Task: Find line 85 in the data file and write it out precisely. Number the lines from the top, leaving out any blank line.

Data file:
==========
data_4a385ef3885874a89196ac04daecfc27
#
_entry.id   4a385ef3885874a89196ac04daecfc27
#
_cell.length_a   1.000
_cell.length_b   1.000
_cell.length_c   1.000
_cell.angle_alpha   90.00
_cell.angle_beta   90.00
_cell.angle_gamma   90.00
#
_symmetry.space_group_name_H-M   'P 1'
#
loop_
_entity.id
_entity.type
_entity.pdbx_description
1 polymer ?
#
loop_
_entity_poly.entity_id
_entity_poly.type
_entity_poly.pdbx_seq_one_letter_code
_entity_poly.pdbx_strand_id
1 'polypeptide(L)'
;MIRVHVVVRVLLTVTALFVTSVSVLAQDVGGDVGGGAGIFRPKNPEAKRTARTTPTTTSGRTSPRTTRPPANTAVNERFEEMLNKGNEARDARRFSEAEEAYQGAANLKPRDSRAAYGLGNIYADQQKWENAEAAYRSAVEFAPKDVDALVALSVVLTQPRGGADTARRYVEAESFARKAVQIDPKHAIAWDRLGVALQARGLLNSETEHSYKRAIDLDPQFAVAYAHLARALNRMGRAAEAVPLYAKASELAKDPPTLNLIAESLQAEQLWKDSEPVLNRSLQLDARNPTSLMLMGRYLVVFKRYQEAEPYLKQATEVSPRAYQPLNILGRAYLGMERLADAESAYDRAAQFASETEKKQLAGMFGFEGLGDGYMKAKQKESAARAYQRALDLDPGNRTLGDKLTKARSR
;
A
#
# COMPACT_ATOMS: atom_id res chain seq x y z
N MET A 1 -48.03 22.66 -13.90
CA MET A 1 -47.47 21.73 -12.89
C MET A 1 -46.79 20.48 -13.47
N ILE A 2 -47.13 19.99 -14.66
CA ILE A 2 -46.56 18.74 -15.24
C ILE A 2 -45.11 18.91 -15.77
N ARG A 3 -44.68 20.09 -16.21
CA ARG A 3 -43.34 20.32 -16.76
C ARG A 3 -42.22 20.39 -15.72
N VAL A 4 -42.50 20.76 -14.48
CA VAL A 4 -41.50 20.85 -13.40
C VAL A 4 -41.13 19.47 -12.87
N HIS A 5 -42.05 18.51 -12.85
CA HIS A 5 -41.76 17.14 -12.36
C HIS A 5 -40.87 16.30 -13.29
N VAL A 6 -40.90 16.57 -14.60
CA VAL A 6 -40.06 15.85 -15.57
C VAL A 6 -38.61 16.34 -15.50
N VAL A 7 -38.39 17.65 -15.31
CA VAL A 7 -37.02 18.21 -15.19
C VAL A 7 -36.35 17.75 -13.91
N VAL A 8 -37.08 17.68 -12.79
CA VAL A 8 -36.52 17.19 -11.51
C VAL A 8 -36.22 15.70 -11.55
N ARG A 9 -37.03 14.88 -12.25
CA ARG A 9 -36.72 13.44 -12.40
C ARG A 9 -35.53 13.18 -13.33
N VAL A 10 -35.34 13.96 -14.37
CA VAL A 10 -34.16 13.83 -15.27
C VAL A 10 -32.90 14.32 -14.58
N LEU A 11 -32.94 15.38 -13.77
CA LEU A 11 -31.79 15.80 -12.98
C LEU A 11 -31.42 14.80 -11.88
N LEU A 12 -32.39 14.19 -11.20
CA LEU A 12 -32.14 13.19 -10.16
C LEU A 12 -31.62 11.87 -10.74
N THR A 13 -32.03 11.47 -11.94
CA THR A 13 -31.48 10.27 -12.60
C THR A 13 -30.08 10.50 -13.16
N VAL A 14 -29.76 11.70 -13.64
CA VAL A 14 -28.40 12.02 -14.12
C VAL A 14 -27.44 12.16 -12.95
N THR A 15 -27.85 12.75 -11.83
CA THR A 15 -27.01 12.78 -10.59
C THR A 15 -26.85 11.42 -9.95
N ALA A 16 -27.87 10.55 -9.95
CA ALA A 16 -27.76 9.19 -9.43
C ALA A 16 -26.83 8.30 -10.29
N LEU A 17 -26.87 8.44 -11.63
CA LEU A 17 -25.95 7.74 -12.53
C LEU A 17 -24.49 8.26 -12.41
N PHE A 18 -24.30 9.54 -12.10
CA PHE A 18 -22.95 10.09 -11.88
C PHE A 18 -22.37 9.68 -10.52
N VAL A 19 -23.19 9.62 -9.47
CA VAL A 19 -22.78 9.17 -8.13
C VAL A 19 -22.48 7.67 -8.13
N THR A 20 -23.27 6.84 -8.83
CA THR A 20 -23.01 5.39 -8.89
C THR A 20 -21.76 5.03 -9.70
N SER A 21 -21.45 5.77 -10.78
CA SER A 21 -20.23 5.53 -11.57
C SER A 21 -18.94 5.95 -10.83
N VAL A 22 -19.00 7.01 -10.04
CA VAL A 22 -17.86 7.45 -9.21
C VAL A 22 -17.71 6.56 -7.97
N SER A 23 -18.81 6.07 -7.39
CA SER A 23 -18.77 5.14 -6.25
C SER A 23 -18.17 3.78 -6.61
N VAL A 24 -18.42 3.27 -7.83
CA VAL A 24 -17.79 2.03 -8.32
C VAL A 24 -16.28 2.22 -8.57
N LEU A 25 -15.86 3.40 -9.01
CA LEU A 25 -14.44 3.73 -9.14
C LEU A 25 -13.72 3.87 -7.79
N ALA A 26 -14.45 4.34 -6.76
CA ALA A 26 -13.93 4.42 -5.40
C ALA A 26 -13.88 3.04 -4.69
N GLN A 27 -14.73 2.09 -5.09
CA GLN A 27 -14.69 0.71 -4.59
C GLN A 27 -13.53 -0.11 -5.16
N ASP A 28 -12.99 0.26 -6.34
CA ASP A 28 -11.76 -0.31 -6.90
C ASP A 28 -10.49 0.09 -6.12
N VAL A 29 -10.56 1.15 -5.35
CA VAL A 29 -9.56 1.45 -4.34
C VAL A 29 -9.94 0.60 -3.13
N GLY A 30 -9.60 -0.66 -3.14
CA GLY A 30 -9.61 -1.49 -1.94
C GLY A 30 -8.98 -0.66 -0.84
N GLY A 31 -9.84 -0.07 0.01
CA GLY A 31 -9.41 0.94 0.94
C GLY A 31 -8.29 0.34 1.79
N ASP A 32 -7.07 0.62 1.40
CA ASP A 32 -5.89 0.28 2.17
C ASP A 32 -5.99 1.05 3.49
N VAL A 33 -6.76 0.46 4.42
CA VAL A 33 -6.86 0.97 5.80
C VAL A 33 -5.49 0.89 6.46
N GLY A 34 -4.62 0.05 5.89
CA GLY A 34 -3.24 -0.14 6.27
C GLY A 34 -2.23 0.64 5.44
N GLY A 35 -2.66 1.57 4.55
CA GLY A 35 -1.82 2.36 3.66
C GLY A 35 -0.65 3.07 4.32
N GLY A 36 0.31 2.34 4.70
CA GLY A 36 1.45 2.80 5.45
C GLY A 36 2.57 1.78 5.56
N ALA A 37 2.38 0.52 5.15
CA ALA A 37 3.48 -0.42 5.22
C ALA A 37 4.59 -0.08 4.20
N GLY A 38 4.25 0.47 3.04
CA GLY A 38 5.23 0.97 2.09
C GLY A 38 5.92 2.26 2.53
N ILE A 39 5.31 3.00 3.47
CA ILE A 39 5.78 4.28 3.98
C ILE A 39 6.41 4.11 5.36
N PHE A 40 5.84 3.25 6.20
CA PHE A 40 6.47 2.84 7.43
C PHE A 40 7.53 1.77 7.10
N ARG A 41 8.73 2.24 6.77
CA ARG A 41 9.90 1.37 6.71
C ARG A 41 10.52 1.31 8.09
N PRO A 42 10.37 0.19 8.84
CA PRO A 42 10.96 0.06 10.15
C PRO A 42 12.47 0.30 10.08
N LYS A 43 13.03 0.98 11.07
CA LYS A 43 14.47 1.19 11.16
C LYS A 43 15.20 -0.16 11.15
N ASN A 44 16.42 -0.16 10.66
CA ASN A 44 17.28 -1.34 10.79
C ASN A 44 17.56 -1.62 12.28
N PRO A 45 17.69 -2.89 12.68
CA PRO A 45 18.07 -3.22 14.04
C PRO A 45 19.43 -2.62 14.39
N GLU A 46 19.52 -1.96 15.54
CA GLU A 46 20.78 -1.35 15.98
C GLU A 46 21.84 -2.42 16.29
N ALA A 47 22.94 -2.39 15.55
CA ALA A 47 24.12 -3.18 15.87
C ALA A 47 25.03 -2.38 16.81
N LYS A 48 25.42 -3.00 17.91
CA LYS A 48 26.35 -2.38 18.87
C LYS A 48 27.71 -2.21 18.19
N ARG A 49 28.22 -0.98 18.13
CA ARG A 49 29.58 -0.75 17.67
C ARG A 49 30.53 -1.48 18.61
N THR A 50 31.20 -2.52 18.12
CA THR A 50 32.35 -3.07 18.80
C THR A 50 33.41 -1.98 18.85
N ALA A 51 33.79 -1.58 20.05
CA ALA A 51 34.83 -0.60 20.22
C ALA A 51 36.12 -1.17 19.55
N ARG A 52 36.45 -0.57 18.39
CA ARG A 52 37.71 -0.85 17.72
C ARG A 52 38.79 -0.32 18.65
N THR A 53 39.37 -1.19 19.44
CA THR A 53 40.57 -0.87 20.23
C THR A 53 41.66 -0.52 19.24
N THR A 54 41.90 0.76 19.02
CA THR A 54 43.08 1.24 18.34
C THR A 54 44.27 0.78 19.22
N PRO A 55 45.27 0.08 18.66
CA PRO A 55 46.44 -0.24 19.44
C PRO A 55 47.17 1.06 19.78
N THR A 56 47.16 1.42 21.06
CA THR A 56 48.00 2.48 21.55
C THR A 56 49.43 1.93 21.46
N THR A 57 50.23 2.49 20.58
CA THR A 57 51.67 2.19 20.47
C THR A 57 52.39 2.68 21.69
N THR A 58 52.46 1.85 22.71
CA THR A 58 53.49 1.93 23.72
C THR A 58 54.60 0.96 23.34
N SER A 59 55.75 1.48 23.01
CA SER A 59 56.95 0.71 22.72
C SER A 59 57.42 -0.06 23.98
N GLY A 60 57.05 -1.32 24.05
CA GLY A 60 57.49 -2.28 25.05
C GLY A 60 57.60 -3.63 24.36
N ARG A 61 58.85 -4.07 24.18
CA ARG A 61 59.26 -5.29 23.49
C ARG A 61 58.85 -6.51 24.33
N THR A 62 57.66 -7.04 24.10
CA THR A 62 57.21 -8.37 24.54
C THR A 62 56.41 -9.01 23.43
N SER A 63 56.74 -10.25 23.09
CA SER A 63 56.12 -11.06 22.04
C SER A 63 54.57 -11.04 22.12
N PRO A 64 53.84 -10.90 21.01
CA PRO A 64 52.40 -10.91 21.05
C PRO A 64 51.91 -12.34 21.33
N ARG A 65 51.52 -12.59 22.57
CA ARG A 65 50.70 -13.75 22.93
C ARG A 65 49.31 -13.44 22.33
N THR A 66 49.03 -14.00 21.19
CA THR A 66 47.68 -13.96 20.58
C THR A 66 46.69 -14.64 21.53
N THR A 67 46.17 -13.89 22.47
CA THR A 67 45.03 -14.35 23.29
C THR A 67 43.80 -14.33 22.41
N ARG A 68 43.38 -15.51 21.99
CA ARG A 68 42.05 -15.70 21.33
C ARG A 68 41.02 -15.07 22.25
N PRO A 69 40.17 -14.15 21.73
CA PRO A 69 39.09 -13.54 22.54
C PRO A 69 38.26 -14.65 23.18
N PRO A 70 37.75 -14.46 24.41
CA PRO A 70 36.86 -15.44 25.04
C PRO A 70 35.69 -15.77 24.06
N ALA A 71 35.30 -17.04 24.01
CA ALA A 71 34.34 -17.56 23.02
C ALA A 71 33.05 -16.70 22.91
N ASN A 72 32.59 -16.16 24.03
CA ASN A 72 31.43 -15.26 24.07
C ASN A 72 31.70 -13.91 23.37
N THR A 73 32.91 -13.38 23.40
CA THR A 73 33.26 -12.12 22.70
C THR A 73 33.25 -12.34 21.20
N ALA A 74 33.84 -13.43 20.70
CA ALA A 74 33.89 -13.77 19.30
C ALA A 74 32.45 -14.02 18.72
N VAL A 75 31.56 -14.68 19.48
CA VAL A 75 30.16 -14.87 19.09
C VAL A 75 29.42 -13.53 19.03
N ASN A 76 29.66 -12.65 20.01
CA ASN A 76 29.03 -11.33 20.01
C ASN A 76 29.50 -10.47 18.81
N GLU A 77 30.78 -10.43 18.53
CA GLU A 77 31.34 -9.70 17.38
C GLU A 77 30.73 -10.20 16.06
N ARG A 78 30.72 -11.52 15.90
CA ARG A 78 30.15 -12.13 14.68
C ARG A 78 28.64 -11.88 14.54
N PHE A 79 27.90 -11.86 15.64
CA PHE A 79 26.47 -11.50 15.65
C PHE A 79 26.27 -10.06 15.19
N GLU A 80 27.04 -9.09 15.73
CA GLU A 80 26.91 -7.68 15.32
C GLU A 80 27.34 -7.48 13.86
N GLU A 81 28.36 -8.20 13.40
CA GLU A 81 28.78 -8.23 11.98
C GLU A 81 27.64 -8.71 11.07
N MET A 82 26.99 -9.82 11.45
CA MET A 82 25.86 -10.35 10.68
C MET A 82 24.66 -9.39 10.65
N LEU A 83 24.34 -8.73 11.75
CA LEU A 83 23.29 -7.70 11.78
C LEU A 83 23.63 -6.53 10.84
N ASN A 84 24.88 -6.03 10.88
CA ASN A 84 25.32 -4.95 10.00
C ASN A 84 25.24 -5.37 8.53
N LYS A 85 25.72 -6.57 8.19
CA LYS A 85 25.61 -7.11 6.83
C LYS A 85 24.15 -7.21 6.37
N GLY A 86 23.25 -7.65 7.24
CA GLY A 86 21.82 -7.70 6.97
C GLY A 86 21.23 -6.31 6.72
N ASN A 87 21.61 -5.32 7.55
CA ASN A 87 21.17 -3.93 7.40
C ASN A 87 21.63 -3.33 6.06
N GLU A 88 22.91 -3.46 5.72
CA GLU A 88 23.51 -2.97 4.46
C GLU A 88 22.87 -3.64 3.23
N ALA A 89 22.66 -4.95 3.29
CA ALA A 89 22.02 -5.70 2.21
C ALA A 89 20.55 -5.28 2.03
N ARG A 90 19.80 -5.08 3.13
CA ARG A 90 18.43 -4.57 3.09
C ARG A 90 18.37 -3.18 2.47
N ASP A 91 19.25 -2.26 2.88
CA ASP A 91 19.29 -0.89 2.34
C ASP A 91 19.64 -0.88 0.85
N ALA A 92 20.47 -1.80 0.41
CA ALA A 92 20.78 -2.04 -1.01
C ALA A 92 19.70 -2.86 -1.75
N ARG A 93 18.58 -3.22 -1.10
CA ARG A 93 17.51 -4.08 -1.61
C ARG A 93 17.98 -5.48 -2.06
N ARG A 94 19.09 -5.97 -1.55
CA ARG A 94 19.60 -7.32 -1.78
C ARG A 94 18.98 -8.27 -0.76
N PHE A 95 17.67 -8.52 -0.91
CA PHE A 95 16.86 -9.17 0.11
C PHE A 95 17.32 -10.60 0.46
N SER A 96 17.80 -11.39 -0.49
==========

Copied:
N VAL A 19 -23.19 9.62 -9.47